In a memorandum dated June 7, 2018 (Memo), the U.S. Patent and Trademark Office (USPTO) set out new guidance concerning method-of-treatment claims, which should be welcome news for patentees. The memo addressed the decision by the U.S. Court of Appeals for the Federal Circuit in Vanda Pharmaceuticals Inc. v. West-Ward Pharmaceuticals, 887 F.3d 1117 (Fed. Cir. 2018). In particular, the guidance suggests that claims directed to methods of treating a disease will typically meet patent eligibility standards under step one of the U.S. Supreme Court’s Mayo test.[1]

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Additional Discovery of Clinical Trial Data in Inter Partes Review

In Apotex, Inc. et al. v. Novartis AG (IPR 2017-00854, paper 47 dated Feb. 5, 2018), petitioner Apotex sought, and was granted, discovery of a Phase III clinical trial protocol from patent owner Novartis.

The patent at issue in the IPR, U.S. 9,187,405, claims a method for treating relapses in relapsing-remitting multiple sclerosis by orally administering fingolimod “at a daily dosage of 0.5 mg, absent an immediately preceding loading dose regimen.” In its petition for IPR, Apotex alleged that the prior art taught that 0.5 mg of fingolimod was known to be an effective maintenance dose for treating multiple sclerosis. Novartis responded that to the extent that the prior art taught the use of 0.5 mg of fingolimod, it was only in the context of a treatment wherein the maintenance dose is preceded by a loading dose, something that is explicitly absent from the claimed methods. See paper 8 at 25.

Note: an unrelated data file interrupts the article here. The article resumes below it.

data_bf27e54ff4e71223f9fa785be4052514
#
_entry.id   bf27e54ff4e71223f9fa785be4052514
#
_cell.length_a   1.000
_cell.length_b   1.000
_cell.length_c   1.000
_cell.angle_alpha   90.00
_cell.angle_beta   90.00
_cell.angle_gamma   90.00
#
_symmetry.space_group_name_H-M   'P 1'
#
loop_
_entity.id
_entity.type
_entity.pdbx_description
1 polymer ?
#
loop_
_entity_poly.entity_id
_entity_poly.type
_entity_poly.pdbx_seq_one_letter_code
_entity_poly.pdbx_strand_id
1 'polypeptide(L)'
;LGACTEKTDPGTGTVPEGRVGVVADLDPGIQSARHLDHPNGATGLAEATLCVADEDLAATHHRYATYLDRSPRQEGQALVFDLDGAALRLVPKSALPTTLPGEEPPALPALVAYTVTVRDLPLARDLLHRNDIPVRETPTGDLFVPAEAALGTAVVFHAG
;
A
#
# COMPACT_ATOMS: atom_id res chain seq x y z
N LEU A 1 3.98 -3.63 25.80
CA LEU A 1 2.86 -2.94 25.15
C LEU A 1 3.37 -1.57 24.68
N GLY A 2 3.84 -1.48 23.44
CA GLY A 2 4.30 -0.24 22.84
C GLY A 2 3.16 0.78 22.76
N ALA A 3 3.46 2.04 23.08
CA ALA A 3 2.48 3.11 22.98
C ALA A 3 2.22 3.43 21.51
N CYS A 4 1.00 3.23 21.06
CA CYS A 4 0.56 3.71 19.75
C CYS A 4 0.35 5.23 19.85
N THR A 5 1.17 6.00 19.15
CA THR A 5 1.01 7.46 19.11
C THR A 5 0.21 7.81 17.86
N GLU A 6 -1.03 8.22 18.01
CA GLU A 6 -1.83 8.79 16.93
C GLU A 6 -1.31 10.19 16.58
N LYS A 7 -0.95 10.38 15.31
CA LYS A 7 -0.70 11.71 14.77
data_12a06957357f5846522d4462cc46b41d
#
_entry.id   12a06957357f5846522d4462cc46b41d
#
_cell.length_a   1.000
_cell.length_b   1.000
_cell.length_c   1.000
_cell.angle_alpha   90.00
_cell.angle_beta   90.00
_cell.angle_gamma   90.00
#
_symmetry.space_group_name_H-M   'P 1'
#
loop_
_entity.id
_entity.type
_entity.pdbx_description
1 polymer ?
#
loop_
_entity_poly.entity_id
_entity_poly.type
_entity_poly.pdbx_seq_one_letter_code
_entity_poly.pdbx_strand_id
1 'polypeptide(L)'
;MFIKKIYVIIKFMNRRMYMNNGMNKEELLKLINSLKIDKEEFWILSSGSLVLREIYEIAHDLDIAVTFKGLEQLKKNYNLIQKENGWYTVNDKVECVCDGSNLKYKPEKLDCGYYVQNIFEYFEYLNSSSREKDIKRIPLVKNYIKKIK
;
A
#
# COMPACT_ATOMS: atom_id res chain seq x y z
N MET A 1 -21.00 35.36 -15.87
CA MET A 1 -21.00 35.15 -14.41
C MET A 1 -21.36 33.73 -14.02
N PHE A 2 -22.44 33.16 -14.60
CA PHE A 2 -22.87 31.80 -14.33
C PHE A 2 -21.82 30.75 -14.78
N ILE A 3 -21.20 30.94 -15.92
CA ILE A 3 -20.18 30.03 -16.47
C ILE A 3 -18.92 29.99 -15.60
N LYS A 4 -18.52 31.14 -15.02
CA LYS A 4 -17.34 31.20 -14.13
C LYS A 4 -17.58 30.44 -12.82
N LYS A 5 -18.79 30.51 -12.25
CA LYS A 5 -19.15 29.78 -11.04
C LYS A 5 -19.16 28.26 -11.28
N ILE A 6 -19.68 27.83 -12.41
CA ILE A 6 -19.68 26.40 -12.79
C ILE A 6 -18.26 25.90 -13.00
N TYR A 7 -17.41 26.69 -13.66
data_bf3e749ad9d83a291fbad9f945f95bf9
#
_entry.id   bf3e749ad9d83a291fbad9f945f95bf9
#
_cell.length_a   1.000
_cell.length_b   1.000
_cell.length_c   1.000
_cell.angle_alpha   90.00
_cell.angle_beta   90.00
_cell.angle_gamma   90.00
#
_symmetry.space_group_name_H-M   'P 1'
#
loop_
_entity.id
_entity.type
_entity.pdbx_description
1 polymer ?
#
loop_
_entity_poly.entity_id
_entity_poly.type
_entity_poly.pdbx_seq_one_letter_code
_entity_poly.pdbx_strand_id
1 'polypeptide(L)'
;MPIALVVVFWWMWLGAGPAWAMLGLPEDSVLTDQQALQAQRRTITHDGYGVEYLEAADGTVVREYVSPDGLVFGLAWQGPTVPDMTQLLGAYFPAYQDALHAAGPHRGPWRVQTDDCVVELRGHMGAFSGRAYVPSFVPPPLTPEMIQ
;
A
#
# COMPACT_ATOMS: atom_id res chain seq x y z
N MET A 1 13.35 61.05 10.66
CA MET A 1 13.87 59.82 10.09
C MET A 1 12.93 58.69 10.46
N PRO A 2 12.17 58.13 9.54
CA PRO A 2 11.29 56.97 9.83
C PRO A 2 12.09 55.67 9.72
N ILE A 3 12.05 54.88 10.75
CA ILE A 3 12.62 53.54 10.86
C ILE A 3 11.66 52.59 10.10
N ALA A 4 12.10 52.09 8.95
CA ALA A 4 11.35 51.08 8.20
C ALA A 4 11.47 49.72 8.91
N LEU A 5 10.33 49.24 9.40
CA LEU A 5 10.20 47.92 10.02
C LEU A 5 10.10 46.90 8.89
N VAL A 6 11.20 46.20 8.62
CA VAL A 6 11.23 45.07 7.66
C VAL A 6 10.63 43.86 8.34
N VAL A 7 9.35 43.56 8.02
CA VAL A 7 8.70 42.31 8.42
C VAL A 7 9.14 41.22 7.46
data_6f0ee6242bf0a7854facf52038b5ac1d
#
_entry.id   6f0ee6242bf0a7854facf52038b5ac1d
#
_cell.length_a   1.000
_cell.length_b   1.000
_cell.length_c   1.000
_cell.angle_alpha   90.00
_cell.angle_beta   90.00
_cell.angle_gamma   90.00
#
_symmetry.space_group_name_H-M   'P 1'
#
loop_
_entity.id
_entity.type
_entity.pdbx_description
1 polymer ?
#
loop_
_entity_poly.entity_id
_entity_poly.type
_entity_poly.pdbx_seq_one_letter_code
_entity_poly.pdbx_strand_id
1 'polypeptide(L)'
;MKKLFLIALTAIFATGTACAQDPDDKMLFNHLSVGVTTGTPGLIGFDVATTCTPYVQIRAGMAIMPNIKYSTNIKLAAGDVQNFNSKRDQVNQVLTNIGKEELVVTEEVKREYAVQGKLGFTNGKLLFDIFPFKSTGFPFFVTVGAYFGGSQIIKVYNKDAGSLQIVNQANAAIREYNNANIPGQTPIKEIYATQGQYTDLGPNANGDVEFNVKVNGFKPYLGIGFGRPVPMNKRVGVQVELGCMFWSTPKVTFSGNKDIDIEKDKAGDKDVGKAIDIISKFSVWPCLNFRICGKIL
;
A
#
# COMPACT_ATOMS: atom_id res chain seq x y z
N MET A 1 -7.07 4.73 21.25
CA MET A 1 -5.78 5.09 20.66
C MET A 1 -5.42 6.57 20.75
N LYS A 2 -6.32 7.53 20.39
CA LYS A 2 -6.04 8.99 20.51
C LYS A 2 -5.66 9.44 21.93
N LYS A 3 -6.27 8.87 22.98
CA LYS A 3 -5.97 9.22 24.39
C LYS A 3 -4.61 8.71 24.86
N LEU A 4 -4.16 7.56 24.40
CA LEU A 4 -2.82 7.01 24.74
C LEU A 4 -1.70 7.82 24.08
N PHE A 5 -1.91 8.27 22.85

After the Patent Trial and Appeal Board (PTAB) instituted the IPR, Novartis elaborated on its position in its response (paper 27), stating that the effectiveness of 0.5 mg as a maintenance dose in the absence of a loading dose, as required by the claims, was a surprising discovery. Although its briefing is heavily redacted, it appears that Novartis asserted that its Phase III clinical trial was aimed at showing the effectiveness of a 1.25 mg per-day dose, and that the study included a 0.5 mg dosing only at the suggestion of the U.S. Food and Drug Administration (FDA). Novartis supported this assertion with an expert declaration authored by a member of the advisory board that helped Novartis design the Phase III clinical trial. After deposing Novartis’s expert, Apotex moved for additional discovery, seeking several documents, including Novartis’s Phase III clinical trial protocol.